True confession here -- my daughter is in a communication slump. She normally indicates choices to symbols and words with eye gaze with clear intention. But not right now.
Right now we are getting mush. She won’t make a choice or her answers are so fleeting and subtle that they go unnoticed. But she doesn’t seem to care if we haven’t picked up her response. It’s the not-caring that concerns me most.
We wrack our brains trying to figure out “why?”
-- Is she not motivated to passively respond anymore?
--Does she want a way to express her own thoughts?
--Have recent medication changes dampened her affect so she doesn’t really care?
--Are physical issues fatiguing to the point she has no energy for communicating?
--Are we boring her with mundane choices?
--Is she exerting her teenage will?
--Is she slipping into learned helplessness?
In the past, the cure to her communication (or academic) slumps has been to raise our expectations. Require more, not less. Up the ante. I think it’s time for that again.
How to we raise the bar? How do we bring her out of this communication slump?
1) Find ways for her to express her own thoughts. I’d rebel, too, if all I could do was pick between the lousy choices that someone else assumes I might want to say. She doesn’t have a voice output device and is dependent on the symbol choices we offer. That has to be frustrating.
Spelling, while allowing unlimited expression, places heavy demand on her eye motor control. But in a supported form it might be a feasible supplement for communication. If I know the context, she wouldn't need to spell the whole word, which would reduce some effort. The trick is access; we could work on that.
A Pragmatic Organization Dynamic Display (PODD) system might open some options for self-expression, even if it is limited. Linda Burkhart has a good pdf about them too.
And all the while, we need to keep moving forward toward getting a device that allows for independent access. For my daughter, this involves eye gaze technology. That equals Beaucoup Bucks and a funding
2) Provide a means to do more than merely respond. This can still be accomplished through low-tech systems. She needs a way to initiate conversation, to share information, to ask questions, to comment. Topic setters, such as questions of her choosing recorded onto a sequenced message communicator, or a photo album filled with prompt pictures, are an easy way to allow a child to initiate conversations and share novel information.
In the past, we borrowed an Ablenet Step-by-Step from school. Her para would record events from the day as a little turn-taking script that she shared at the dinner table. What motivation it was to be in control of the dinner conversation! I need to check with our new SLP to see if this is something we could do again.
3) Move past yes/no. While yes/no responses open a world of quick responses, my daughter’s staff and I have gotten W-A-Y too comfortable with asking yes/no questions. As a result, part of the shut-down we’re seeing may be directly related to this.
Yes/no questions are closed. “Do you like this?” Yes? Conversation closed. Interaction is reduced to a “test.”
An open-ended question allows for further conversation. “What do you think about this?” Not only does it promote taking turns and engaging in conversation, it’s more natural…and more respectful.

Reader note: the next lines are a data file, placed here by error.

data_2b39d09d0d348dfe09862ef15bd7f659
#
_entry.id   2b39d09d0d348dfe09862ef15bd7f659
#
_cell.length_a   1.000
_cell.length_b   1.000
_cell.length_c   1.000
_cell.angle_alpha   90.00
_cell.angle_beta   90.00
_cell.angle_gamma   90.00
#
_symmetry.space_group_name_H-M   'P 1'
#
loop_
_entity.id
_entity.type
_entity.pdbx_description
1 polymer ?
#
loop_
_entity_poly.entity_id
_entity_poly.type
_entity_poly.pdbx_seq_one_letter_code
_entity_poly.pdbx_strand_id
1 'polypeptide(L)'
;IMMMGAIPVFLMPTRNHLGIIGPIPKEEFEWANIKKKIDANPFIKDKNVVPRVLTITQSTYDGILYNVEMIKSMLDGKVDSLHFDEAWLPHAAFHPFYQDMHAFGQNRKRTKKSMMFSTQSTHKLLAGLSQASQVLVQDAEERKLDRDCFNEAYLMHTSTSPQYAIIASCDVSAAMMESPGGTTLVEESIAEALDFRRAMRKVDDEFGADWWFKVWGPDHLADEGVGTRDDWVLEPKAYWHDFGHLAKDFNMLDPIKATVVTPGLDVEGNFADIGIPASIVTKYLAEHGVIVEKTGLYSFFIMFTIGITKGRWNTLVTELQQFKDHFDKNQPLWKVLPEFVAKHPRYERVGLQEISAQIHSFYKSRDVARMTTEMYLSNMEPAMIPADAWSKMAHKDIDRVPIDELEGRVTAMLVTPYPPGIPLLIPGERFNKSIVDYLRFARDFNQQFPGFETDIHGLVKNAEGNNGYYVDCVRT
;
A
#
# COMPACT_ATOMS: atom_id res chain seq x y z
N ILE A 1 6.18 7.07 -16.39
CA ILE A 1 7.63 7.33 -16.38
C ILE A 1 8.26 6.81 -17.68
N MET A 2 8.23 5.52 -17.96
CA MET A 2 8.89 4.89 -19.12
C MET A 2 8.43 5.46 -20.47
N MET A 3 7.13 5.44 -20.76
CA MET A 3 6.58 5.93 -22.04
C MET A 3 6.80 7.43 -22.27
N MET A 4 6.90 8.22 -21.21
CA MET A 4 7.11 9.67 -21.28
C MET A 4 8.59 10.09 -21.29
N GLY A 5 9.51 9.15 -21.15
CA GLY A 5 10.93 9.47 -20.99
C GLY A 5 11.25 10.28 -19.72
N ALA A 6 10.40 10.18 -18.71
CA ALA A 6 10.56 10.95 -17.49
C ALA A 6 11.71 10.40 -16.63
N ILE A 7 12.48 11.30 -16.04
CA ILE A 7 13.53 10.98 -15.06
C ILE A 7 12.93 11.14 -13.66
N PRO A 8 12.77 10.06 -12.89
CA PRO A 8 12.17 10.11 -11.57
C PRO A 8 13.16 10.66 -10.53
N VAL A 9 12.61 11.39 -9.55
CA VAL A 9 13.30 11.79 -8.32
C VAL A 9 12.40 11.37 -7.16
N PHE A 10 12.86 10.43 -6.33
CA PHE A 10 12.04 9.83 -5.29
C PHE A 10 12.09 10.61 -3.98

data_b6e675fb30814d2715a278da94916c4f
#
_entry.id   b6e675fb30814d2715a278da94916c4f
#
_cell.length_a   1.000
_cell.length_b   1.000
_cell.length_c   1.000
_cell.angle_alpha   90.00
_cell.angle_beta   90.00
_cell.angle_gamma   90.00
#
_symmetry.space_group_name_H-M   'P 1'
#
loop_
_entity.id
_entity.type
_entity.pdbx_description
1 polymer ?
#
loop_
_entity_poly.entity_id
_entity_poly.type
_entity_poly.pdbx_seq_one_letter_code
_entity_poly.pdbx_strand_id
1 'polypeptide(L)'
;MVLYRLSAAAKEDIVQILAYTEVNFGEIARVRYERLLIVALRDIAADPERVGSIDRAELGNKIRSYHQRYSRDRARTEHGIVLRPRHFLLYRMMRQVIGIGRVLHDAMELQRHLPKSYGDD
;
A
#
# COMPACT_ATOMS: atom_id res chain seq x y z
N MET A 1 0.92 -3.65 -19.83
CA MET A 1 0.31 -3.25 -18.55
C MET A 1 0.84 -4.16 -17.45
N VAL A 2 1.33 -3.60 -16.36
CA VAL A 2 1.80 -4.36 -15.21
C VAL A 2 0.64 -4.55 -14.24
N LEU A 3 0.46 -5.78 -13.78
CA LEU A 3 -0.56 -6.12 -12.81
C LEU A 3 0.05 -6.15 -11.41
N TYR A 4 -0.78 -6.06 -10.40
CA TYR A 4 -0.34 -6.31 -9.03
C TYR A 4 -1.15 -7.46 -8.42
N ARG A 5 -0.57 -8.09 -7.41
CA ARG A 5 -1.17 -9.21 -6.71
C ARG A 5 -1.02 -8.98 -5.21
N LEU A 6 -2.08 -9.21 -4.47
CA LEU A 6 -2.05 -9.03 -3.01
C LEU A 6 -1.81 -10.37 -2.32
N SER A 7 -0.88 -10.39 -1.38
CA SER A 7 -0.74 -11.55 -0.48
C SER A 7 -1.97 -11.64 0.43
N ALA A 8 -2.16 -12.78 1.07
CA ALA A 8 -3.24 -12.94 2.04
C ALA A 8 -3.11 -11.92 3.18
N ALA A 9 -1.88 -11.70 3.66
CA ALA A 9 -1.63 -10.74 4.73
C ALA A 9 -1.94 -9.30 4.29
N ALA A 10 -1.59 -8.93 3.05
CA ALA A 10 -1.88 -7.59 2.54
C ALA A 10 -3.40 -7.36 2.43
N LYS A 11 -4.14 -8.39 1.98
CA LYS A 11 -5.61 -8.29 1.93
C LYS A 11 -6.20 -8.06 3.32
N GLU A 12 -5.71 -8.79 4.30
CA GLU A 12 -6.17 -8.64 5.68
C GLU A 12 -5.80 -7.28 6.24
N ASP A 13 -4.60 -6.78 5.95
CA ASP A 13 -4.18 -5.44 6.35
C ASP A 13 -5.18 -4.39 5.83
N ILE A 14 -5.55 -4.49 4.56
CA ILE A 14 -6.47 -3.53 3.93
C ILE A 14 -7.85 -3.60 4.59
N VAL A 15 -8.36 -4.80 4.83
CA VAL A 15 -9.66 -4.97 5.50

There are far too many shades of gray between yes and no. How discouraging it must be to have to commit to a solid “black or white” answer when that isn’t what you mean!
“Is your day going well?” to gain a yes/no response is an example. There’s no option for degree of goodness or badness, nothing to promote continued conversation. An open-ended question of “How is your day going?” is much better. That’s what we’d ask our friends. Of course, in my daughter’s case we’ll have to provide a variety of responses, from ‘rotten’ to ‘fantastic,’ with a couple intermediate shades of gray (‘not so hot,’ ‘Okay,’ ‘pretty good’). Whether she is having a fabulous day or a terrible, horrible, no-good, very bad day, we are prompted to explore why.
Convenience makes it easy to fall into the yes/no trap. We don’t have to dig up symbols. Think I’ll spend today working on an expanded flip chart to make generic answers easy to retrieve. Hmmm. Symbol retrieval is a genuine management issue. Got any excellent ideas (short of an iPad…believe me, I’d spring for one in a heartbeat if the budget allowed)?
4) Increase responsibility for sharing information. There is something marvelously motivating about being the Keeper of Unknown Information. Some of my daughter’s clearest eye gaze – or, shock of shocks, switch use! – has come when she has something to tell us that we have no clue about.
Messages about what happened at school are great for this. We have a spot on our daughter’s home-school-home checklist called “Be sure to ask A about…” I include the answers so the staff can set up for my daughter to respond, but my hunch is that it defaults to yes/no. That old time and symbol management issue again…
Think I’ll add a similar “Be sure to ask about…” section to the school-to-home side.
5) Find motivating partners. Sure, my daughter needs to communicate with the adults in her life. We need her help to know what she thinks!
But let’s face it, much as I would love to imagine myself as a fascinating person to talk to, I don’t hold a candle to her peers. Her school staff is great, but they aren’t peers either. What she needs are good chats with the other high school girls…about boys, clothes, music, acne…whatever it is girls talk about. I’m not sure I really want to know.
And – here’s the rub when it comes to parenting teenagers – there comes a time when a young lady becomes highly motivated to talk with young men. Shudder. But we need to face reality.
So there you have five ways to work out of a communication slump. What other ways do you know? Please share!
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